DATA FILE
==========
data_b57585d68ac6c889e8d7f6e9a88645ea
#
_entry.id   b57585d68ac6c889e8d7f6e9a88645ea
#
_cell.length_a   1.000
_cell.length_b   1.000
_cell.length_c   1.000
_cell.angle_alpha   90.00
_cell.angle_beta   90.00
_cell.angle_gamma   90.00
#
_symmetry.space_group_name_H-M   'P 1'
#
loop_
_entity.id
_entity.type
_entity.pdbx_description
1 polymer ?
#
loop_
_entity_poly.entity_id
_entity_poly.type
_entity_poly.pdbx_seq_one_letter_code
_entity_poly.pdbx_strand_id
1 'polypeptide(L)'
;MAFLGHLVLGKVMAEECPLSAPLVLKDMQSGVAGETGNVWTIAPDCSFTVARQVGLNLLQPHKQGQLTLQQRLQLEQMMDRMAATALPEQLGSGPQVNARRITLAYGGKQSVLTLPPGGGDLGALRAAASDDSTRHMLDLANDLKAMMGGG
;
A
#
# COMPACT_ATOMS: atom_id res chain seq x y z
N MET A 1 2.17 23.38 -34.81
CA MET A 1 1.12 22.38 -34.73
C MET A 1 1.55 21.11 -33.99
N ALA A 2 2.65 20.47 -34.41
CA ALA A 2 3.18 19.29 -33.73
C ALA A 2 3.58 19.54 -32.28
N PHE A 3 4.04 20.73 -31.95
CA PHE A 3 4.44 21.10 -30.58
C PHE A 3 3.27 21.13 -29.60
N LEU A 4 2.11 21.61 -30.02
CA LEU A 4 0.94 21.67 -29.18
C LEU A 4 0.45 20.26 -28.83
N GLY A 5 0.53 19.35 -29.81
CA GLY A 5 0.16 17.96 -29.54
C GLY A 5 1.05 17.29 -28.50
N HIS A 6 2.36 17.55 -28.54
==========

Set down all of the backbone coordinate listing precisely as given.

data_b57585d68ac6c889e8d7f6e9a88645ea
#
_entry.id   b57585d68ac6c889e8d7f6e9a88645ea
#
_cell.length_a   1.000
_cell.length_b   1.000
_cell.length_c   1.000
_cell.angle_alpha   90.00
_cell.angle_beta   90.00
_cell.angle_gamma   90.00
#
_symmetry.space_group_name_H-M   'P 1'
#
loop_
_entity.id
_entity.type
_entity.pdbx_description
1 polymer ?
#
loop_
_entity_poly.entity_id
_entity_poly.type
_entity_poly.pdbx_seq_one_letter_code
_entity_poly.pdbx_strand_id
1 'polypeptide(L)'
;MAFLGHLVLGKVMAEECPLSAPLVLKDMQSGVAGETGNVWTIAPDCSFTVARQVGLNLLQPHKQGQLTLQQRLQLEQMMDRMAATALPEQLGSGPQVNARRITLAYGGKQSVLTLPPGGGDLGALRAAASDDSTRHMLDLANDLKAMMGGG
;
A
#
# COMPACT_ATOMS: atom_id res chain seq x y z
N MET A 1 2.17 23.38 -34.81
CA MET A 1 1.12 22.38 -34.73
C MET A 1 1.55 21.11 -33.99
N ALA A 2 2.65 20.47 -34.41
CA ALA A 2 3.18 19.29 -33.73
C ALA A 2 3.58 19.54 -32.28
N PHE A 3 4.04 20.73 -31.95
CA PHE A 3 4.44 21.10 -30.58
C PHE A 3 3.27 21.13 -29.60
N LEU A 4 2.11 21.61 -30.02
CA LEU A 4 0.94 21.67 -29.18
C LEU A 4 0.45 20.26 -28.83
N GLY A 5 0.53 19.35 -29.81
CA GLY A 5 0.16 17.96 -29.54
C GLY A 5 1.05 17.29 -28.50
N HIS A 6 2.36 17.55 -28.54